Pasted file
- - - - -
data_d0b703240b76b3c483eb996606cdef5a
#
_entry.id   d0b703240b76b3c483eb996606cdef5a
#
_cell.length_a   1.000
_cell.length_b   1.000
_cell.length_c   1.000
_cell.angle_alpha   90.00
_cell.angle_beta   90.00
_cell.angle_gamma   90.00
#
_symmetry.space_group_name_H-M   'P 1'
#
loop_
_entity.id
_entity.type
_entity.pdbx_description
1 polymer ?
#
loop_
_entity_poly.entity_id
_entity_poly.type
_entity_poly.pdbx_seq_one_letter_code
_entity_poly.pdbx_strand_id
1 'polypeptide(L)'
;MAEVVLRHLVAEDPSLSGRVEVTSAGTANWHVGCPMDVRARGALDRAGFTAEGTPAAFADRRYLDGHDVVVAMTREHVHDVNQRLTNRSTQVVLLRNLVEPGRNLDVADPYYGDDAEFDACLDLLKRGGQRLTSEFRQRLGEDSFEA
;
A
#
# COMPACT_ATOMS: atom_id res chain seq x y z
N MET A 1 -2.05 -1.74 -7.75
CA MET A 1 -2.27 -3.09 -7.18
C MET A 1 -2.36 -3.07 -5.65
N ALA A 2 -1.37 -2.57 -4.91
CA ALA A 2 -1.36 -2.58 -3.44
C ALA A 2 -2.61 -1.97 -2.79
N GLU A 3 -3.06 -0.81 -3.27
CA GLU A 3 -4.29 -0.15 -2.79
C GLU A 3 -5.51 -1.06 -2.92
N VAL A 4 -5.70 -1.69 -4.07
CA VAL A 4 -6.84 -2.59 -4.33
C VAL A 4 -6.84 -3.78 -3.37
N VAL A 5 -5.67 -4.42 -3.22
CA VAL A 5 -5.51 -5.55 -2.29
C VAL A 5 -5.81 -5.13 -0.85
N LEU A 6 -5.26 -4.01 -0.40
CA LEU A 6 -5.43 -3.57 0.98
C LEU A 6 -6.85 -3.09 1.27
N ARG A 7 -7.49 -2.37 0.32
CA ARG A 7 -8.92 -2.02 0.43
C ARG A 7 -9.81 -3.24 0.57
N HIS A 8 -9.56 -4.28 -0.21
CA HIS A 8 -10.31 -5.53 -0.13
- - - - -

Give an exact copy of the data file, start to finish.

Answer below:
data_d0b703240b76b3c483eb996606cdef5a
#
_entry.id   d0b703240b76b3c483eb996606cdef5a
#
_cell.length_a   1.000
_cell.length_b   1.000
_cell.length_c   1.000
_cell.angle_alpha   90.00
_cell.angle_beta   90.00
_cell.angle_gamma   90.00
#
_symmetry.space_group_name_H-M   'P 1'
#
loop_
_entity.id
_entity.type
_entity.pdbx_description
1 polymer ?
#
loop_
_entity_poly.entity_id
_entity_poly.type
_entity_poly.pdbx_seq_one_letter_code
_entity_poly.pdbx_strand_id
1 'polypeptide(L)'
;MAEVVLRHLVAEDPSLSGRVEVTSAGTANWHVGCPMDVRARGALDRAGFTAEGTPAAFADRRYLDGHDVVVAMTREHVHDVNQRLTNRSTQVVLLRNLVEPGRNLDVADPYYGDDAEFDACLDLLKRGGQRLTSEFRQRLGEDSFEA
;
A
#
# COMPACT_ATOMS: atom_id res chain seq x y z
N MET A 1 -2.05 -1.74 -7.75
CA MET A 1 -2.27 -3.09 -7.18
C MET A 1 -2.36 -3.07 -5.65
N ALA A 2 -1.37 -2.57 -4.91
CA ALA A 2 -1.36 -2.58 -3.44
C ALA A 2 -2.61 -1.97 -2.79
N GLU A 3 -3.06 -0.81 -3.27
CA GLU A 3 -4.29 -0.15 -2.79
C GLU A 3 -5.51 -1.06 -2.92
N VAL A 4 -5.70 -1.69 -4.07
CA VAL A 4 -6.84 -2.59 -4.33
C VAL A 4 -6.84 -3.78 -3.37
N VAL A 5 -5.67 -4.42 -3.22
CA VAL A 5 -5.51 -5.55 -2.29
C VAL A 5 -5.81 -5.13 -0.85
N LEU A 6 -5.26 -4.01 -0.40
CA LEU A 6 -5.43 -3.57 0.98
C LEU A 6 -6.85 -3.09 1.27
N ARG A 7 -7.49 -2.37 0.32
CA ARG A 7 -8.92 -2.02 0.43
C ARG A 7 -9.81 -3.24 0.57
N HIS A 8 -9.56 -4.28 -0.21
CA HIS A 8 -10.31 -5.53 -0.13